Ivan Rodriguez came to the majors in 1991 and played in 88 games.  He allowed 8 passed balls.  In 1992 he allowed 10.  In 1993 he allowed 14.  He allowed 8 or more passed balls in 7 seasons over the course of his career.

Yadier Molina led the league with 8 passed balls his first full season in 2005.  He had 7 in 2006 and 7 in 2007.  In 2010 he also had 7 and finished 3rd in the league.

These catchers are all similar to Bethancourt in that they are known for their arms.  All these catchers eventually earned reputations as good if not great defensive catchers.  They also all became good-to-great hitters.  The fact that these catcher became among the greatest to have ever played doesn’t mean Bethancourt will.  That’s not my argument.  Bethancourt may continue to have issued with passed balls and he may never hit well in the majors.  Nor is my argument that Bethancourt’s passed balls are harmless.  Of course any error that allows a runner or runners to advance is a problem. But we should proceed with caution in assuming that because Bethancourt allows a lot of passed balls now, he is destined to be a poor defensive catcher.  What he needs is reps and to continue working, something he’s likely doing, in spite of what Joe Simpson tells us.

 

 

4 Responses to “Bethancourt’s Passed Balls Not Indicative of His Future Defensive Value”

  1. 1
    Marty Says:

    Shaun, I didn’t hear Joe’s comments regarding CB but it seems consistent with other criticisms I have heard of the player over he past few years. I’ve never known Joe to be a player hater, usually just the opposite. I think that catching is such a demanding position, involving a lot of technique, much of which must be learned by repetition, as you indicated. It seems to me he is just a young talented guy who hasn’t put it all together yet, and his improvement will probably be the result of a lot of hard work and playing experience.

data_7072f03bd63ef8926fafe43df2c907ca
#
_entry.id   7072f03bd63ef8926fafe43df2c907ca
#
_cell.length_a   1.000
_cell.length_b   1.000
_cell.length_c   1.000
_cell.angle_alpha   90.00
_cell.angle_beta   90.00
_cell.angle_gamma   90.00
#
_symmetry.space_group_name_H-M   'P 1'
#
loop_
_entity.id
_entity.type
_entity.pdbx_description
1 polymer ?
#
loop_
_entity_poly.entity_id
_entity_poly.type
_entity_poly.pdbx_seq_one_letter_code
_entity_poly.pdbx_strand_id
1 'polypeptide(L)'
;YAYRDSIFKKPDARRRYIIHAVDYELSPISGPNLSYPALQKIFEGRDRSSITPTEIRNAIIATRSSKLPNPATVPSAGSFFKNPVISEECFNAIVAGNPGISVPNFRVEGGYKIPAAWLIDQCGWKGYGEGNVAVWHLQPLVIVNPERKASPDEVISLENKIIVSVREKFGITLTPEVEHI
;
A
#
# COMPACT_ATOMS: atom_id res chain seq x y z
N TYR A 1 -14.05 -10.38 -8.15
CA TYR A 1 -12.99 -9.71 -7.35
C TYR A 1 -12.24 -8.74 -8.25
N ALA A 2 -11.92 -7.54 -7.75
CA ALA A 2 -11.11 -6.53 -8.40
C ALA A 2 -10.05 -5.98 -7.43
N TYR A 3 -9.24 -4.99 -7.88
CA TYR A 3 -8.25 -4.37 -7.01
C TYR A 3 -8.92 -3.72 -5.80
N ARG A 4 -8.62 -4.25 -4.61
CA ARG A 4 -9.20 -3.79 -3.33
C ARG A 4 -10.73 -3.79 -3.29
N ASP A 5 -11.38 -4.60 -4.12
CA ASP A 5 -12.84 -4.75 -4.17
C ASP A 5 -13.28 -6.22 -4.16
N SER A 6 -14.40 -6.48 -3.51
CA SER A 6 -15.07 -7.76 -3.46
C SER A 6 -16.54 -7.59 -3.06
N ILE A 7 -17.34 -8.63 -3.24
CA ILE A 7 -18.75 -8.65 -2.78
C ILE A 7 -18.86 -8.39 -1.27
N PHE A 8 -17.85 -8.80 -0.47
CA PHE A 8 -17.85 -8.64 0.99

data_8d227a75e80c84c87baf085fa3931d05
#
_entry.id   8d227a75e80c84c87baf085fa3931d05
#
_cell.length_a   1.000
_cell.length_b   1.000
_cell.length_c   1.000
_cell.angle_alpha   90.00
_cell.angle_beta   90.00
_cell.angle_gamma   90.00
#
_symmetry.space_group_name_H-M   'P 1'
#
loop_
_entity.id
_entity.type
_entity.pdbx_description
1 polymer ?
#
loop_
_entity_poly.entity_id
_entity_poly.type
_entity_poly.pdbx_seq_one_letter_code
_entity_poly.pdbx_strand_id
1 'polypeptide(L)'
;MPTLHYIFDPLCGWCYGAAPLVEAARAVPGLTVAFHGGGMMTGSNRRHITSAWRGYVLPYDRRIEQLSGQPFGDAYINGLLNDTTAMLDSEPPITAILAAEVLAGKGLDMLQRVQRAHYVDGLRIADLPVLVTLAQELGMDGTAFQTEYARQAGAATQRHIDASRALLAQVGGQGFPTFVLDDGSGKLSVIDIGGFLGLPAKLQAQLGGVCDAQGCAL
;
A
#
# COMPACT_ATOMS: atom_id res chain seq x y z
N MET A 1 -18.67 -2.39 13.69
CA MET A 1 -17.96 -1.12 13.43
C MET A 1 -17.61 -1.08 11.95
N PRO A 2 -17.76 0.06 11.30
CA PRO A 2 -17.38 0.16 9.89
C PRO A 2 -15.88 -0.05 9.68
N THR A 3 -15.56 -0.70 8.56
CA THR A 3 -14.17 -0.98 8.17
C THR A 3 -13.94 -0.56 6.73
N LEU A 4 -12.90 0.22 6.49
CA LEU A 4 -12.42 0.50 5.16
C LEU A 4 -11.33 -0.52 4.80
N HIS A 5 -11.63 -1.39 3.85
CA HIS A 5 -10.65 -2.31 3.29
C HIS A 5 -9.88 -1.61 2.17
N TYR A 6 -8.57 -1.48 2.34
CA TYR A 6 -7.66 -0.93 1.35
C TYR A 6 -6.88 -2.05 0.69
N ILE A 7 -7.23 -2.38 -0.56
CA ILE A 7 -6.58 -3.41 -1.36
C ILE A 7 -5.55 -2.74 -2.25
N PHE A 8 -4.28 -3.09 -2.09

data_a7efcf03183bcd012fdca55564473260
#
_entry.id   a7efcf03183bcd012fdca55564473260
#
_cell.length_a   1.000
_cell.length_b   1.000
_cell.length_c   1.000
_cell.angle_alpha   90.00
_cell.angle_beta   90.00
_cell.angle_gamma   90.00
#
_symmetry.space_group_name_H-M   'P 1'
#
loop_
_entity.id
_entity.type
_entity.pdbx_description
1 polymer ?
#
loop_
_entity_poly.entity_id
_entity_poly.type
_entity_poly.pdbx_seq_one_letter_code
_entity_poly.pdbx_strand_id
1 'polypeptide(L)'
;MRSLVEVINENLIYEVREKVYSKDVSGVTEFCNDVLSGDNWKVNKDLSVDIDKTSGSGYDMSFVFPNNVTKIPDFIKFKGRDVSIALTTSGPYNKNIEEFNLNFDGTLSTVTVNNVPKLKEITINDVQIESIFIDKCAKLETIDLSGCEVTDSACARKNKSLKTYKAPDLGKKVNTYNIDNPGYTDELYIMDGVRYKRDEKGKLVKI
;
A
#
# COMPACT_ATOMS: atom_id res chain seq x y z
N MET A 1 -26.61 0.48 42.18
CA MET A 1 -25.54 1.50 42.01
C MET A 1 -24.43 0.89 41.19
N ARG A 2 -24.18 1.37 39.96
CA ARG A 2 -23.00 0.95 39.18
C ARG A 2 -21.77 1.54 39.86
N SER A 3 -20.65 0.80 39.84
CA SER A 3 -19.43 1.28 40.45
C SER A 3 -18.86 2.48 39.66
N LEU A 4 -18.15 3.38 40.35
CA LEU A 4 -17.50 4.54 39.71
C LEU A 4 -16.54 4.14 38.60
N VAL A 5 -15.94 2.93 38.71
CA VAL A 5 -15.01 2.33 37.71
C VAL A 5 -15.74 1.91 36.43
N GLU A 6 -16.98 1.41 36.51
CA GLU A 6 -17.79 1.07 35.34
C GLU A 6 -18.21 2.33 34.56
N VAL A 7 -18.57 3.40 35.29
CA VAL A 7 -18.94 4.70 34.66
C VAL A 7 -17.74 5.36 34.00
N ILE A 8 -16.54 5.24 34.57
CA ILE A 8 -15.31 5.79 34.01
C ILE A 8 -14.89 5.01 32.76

2. 2
    Shaun Says:

    The criticism of Bethancourt should be that he’s not hitting and not receiving, nothing more, nothing less. I think it’s weak of Joe Simpson to criticize his work ethic, unless he knows for sure what Bethancourt is and isn’t doing, and it didn’t sound like Simpson knew for sure. I feel like the burden of proof should be on the media member that calls a guy lazy and entitled, not the player to prove that he’s not lazy and doesn’t feel entitled. If Simpson has information that indicates Bethancourt is lazy, he should be at least somewhat specific about it, instead of criticizing him on air based on assumptions. But we shouldn’t expect anything more from Mr. Simpson.

  3. 3
    Brendt Says:

    I’m sorry about your loss of your puppy. Perhaps justice will be done and Joe Simpson will be punished for running over it.

  4. 4
    George Says:

    It’s obvious to me that Braves front office has developed a distaste for Bethancourt. But since he has begun to mash at Gwinnett, it would be foolhardy to let him go without proper compensation. I think he should be kept. Also, selling Teheran low would be a mistake given his contract.